Do your assignments.
Okay, this is yet another no-brainer. But, really, you must do all your assignments, written or otherwise. When I say this takes effort, I mean it– you can’t just glide through class, shirking off coursework, and expect a professor to have only a positive impression of you. While, yes, you can possibly get away with minimal work and input, you risk leaving at the very least a neutral impression, which is dangerously close to no impression at all. So, read all the assignments given, follow the syllabus, and do what is being asked of you. Follow all directions given to the letter, including deadlines. You certainly don’t want to be remembered for what you don’t do correctly– that is definitely not the way you want to get attention. If you have a question, don’t hesitate to bring it up to the professor; this will actually help you with the steps that follow.
Be active in class.
Imagine standing in front of a group of people, trying to explain a number of crucial concepts. Yet, some are dozing off, some are clearly distracted, and some seem to just not care. You ask a question… and you’re only met by silence. Consider what your reaction might be– would you be annoyed? Anxious? Maybe even aggravated? Regardless of which of these feelings you might have in this situation, I’m sure it’s not a feeling you’d want your professor to have during lecture or seminar.
While your physical presence is necessary to succeed in a class (see above), active participation is also key. You’ll need to pay attention, and participate in class discussion– yes, this includes volunteering information, not just waiting until your professor calls on you. Interact with the material; see what themes you can draw from the material (lecture, readings, etc.) and how this relates to the arc of the course. (I’ve written a few blog posts that elaborate on this.) If you’re not certain about the material, ask questions– openly asking about something you’re not sure about not only shows you’re paying attention, but that you care enough to ask for further explanation.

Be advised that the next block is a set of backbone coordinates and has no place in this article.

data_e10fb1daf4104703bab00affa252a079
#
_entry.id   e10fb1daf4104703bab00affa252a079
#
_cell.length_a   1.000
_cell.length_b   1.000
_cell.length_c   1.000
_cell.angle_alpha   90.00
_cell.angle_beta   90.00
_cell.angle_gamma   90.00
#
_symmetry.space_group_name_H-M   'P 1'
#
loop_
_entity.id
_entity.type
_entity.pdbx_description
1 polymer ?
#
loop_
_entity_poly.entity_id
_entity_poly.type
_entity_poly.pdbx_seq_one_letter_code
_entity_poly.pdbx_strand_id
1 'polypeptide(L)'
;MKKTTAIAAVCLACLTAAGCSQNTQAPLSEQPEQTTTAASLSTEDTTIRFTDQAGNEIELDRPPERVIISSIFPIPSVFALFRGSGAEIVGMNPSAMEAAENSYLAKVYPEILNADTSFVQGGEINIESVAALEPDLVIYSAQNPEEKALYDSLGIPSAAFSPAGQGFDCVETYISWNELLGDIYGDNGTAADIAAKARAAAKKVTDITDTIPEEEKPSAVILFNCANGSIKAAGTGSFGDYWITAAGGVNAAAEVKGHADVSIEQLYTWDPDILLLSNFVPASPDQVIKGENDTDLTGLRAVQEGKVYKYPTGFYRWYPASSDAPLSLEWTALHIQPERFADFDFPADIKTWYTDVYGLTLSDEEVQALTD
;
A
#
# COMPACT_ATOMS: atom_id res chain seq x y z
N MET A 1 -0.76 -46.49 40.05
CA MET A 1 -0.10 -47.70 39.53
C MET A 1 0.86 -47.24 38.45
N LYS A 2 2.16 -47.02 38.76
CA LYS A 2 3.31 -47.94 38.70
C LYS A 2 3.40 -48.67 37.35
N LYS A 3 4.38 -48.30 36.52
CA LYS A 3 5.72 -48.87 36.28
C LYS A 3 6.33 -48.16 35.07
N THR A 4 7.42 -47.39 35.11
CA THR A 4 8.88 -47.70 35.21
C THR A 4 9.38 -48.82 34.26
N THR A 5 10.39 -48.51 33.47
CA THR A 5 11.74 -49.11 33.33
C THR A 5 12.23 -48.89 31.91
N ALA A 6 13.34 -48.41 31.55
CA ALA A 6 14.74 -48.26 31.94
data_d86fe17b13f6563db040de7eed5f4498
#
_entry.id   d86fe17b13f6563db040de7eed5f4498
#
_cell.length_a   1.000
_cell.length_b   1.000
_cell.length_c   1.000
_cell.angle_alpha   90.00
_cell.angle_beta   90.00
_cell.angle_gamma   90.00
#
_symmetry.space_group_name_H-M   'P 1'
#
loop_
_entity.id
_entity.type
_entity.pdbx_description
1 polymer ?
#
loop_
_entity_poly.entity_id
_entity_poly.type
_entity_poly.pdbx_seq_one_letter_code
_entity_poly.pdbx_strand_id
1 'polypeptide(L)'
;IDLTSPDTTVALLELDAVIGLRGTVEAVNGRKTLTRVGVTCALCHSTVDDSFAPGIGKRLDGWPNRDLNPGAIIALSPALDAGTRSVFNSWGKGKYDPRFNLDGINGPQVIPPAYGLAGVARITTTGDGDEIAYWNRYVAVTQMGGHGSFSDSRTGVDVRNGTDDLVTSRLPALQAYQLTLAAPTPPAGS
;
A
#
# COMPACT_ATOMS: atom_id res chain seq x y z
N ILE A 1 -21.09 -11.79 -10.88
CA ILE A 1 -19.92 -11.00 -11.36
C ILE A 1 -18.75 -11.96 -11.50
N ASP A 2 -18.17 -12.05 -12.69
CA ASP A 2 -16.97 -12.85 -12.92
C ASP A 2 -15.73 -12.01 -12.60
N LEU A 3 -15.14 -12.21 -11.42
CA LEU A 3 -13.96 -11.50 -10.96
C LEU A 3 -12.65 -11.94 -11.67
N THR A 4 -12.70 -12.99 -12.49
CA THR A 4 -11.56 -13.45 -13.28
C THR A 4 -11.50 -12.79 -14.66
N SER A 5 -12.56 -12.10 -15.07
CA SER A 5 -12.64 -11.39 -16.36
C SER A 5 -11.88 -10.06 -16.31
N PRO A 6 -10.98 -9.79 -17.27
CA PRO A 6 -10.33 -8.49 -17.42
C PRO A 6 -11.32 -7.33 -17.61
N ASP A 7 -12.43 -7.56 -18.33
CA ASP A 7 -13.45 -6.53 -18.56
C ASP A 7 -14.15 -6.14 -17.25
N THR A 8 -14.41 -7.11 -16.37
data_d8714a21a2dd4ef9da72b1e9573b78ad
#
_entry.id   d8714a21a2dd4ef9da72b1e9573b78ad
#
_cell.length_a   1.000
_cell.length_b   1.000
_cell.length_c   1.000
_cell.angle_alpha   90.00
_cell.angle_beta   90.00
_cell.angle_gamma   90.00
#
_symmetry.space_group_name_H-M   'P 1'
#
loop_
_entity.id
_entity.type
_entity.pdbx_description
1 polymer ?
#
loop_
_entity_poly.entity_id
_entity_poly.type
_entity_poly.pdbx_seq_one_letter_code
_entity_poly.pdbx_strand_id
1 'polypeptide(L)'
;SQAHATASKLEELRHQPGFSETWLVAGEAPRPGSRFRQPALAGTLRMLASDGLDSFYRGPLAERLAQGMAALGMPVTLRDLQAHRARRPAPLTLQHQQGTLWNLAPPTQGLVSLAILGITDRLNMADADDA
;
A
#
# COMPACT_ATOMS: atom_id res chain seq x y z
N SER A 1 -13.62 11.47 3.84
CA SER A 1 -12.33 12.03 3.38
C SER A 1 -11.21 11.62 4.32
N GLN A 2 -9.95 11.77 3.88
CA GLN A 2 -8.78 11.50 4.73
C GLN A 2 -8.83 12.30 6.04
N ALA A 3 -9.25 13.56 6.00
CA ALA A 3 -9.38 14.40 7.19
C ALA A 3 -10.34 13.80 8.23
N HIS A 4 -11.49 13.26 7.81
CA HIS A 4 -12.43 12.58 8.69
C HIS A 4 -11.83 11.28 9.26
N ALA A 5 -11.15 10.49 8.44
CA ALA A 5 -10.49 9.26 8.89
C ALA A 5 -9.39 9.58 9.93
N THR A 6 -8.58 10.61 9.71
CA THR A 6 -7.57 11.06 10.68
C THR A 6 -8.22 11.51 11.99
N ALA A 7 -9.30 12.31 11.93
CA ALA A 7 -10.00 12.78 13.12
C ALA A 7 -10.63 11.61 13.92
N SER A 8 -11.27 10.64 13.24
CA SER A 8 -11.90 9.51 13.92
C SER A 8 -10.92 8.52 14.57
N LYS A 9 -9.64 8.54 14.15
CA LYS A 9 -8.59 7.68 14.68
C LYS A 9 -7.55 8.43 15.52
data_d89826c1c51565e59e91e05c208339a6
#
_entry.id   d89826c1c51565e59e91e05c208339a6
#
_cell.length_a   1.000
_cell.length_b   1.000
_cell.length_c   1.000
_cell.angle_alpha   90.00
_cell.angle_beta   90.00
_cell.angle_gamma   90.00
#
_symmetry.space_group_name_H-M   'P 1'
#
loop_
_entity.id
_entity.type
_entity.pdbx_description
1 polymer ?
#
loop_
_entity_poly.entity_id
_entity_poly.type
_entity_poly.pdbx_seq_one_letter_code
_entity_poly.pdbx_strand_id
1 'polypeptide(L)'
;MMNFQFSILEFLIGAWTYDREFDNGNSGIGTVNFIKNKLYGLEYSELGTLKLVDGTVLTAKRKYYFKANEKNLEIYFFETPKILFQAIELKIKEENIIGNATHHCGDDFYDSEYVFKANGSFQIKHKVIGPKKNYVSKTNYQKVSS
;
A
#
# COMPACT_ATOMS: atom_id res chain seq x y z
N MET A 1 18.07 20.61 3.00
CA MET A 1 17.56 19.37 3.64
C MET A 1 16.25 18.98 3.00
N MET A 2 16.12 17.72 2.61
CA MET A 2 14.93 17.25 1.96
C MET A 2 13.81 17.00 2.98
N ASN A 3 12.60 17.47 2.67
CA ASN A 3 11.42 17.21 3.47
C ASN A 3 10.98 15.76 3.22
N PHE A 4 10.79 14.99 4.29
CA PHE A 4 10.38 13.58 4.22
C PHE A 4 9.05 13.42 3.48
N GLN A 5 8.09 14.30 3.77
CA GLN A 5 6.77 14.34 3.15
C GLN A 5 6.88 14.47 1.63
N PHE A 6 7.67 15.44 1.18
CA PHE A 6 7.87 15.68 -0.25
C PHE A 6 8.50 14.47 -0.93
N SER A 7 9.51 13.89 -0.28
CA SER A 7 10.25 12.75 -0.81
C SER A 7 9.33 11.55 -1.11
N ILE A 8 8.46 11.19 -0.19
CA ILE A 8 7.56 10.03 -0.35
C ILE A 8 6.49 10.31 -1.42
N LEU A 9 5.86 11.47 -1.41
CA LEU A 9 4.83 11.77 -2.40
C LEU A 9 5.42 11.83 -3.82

Talk to your professor outside of class.
Active discussion doesn’t have to be relegated to just class-time. Consider talking to your professor outside of class– either before or after class meets, or during his or her office hours. Is there something particularly exciting or interesting about the material? Does the class in any way relate directly to your field of study? If you answered yes to either of these questions, then you have plenty of fodder for conversation, especially if the part of your major or program of study. Talking to your professor about your academic interests is almost always a good idea. Not only will you gain upvotes in the eyes of your professor, but you could potentially open some doors for yourself– you never know if there’s an internship, assistantship, or other great opportunity around the corner. Likewise, this kind of discussion is what fuels great letters of recommendation— you’ll allow your professor to get to know you and also show them how much you care about your work, your education, and, yes, their class.
In earlier posts I’ve covered time management tips, and ways to make your work load (and, therefore, your life) easier.
So, now that the semester is in full swing, here’s a few tips on how to manage your time correctly, from the start.
Map out your work load.
The first step to optimal time management is to know exactly what will be due this semester, and when. Collect all your syllabi given at the start of classes and jot down in your calendar when every single assignment is due. Whether it’s a paper, presentation, or simply a set of readings, write them down. It doesn’t matter if you compile this into a weekly planner, iCal, or Hello Kitty wall calendar– what’s important is to create some sort of temporal guide of when everything are due, so that you can plan your time accordingly, leaving no room for error. Also, be sure to be as specific as possible so that you can immediately identify what each assignment is and what exactly the assignment entails.